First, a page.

SEATTLE -- Attorney General Christine Gregoire filed suit today accusing a Seattle fine arts dealer of selling fake Asian and Chinese art.
The consumer protection suit, filed in King County Superior Court, alleges Thesaurus Fine Arts engaged in unfair and deceptive acts by misleading customers. The Seattle business, now closed, sold pottery represented to be hundreds of years old from a downtown store-front location as well as through Internet auctions on eBay.
Thesaurus gallery owners, husband and wife Steven and Linda Cheung, are also named in the lawsuit. They are accused of violating the Consumer Protection Act by selling the fake antiques to Washington state buyers and customers nationwide.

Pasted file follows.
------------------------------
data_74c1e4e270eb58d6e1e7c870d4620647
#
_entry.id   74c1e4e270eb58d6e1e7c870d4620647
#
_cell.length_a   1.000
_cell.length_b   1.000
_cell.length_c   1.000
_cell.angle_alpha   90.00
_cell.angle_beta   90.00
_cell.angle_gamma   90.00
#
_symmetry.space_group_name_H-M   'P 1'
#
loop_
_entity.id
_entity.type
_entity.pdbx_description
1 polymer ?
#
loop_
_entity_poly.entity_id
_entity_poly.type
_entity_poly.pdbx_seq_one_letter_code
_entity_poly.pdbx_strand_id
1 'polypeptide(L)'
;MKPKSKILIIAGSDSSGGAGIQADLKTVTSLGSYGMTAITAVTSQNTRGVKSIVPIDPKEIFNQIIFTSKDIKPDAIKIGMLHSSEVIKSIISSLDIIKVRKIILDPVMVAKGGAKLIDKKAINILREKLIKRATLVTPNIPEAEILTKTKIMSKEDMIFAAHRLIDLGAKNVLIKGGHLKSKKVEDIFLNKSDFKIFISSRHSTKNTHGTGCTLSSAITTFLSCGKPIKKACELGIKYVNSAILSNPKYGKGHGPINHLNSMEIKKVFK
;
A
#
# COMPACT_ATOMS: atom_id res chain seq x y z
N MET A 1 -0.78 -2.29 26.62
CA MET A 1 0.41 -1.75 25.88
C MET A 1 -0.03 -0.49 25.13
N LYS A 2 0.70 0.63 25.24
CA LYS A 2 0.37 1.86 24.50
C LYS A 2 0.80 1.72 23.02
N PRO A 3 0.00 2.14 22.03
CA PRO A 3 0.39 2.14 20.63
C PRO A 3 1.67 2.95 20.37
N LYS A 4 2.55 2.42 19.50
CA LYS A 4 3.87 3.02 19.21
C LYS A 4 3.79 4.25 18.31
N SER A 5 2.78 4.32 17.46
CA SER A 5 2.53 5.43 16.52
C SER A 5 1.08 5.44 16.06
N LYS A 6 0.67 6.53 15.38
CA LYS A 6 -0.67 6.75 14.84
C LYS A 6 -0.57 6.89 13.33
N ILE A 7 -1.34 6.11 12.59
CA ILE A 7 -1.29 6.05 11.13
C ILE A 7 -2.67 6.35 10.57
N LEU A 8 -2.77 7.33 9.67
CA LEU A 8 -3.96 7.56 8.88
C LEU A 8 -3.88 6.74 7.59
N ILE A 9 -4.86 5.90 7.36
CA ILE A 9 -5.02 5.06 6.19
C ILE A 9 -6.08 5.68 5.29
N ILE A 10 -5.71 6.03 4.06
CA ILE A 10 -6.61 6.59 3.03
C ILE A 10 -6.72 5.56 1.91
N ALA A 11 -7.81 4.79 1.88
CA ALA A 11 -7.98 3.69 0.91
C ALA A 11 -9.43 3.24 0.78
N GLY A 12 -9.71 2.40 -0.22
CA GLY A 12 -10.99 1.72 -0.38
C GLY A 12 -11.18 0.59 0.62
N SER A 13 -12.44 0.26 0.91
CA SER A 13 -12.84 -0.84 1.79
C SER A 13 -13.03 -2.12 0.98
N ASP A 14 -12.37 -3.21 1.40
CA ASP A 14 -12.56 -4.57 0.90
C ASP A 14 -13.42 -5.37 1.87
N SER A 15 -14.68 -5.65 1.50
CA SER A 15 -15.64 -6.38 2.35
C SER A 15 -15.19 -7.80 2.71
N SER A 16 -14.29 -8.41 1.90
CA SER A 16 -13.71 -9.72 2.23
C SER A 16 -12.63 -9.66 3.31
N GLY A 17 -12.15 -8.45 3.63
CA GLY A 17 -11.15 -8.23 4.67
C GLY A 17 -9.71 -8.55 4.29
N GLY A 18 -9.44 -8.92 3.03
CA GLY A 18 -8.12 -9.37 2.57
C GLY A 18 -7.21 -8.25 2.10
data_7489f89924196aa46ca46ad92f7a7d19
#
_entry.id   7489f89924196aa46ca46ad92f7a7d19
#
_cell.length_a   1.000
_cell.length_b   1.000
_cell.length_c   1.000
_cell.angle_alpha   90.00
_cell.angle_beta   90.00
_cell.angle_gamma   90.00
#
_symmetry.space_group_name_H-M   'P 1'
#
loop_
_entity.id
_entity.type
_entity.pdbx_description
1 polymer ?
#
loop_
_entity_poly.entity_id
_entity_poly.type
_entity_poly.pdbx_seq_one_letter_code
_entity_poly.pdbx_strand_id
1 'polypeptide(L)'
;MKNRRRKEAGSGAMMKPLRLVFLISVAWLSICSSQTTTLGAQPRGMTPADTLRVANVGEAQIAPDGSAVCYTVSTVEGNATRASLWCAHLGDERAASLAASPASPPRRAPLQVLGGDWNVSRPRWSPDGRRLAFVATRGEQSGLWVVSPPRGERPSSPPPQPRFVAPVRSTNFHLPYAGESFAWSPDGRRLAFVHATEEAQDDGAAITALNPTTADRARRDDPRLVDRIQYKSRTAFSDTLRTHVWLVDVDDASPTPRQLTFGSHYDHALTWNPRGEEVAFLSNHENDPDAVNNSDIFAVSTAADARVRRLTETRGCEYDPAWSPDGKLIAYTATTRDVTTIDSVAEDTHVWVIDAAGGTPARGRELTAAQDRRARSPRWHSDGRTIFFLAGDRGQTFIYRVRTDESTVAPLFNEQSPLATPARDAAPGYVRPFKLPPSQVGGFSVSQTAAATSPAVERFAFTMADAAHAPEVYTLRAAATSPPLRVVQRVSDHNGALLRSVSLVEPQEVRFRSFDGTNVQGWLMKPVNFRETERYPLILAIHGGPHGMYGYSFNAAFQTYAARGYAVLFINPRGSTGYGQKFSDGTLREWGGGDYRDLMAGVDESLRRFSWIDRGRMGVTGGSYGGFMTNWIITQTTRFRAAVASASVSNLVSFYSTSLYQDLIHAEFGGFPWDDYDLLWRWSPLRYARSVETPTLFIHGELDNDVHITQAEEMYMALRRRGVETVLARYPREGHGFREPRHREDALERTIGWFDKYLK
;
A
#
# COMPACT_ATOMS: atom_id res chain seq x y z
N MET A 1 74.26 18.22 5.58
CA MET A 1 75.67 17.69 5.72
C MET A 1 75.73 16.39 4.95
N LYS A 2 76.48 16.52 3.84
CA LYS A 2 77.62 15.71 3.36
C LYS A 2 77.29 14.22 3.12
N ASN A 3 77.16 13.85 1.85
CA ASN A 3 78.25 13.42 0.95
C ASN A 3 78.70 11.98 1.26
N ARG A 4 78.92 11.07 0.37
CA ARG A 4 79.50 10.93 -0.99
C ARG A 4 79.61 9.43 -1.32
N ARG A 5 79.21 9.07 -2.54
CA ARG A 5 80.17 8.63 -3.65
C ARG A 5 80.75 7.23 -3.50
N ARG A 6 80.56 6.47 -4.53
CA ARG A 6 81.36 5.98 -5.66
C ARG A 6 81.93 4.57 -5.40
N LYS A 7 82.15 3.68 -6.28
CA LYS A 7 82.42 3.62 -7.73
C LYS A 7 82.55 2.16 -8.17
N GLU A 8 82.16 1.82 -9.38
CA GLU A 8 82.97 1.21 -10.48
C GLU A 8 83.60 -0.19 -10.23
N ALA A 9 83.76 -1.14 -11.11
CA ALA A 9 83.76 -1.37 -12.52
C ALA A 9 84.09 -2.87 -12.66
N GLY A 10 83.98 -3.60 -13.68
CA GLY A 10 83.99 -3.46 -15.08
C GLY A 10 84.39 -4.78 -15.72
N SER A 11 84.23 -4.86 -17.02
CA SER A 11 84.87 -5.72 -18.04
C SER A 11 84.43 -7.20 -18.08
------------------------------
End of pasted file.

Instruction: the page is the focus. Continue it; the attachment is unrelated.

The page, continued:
The complaint alleges that between March 1, 1998 and February 28, 2003, the Cheung's misrepresented the age, date of manufacture, authenticity and value of the ceramic and pottery items.
The lawsuit calls for civil penalties of $2,000 per violation against each defendant. It also calls for injunctive relief, restraining the couple from engaging in any more of the alleged deceptive practices.
The Attorney General's Office began investigating after The Seattle Times published reports that the Cheungs were selling fake artifacts.
"This case highlights an important lesson for consumers who buy art, collectables or antiques. Do your homework and beware of a deal that sounds too good to be true," Gregoire said.
Steven Cheung, an economist, taught at the University of Washington for 13 years. The Cheungs failed to appear in U.S. District Court last year on criminal charges stemming from alleged unpaid taxes, and their current location is unknown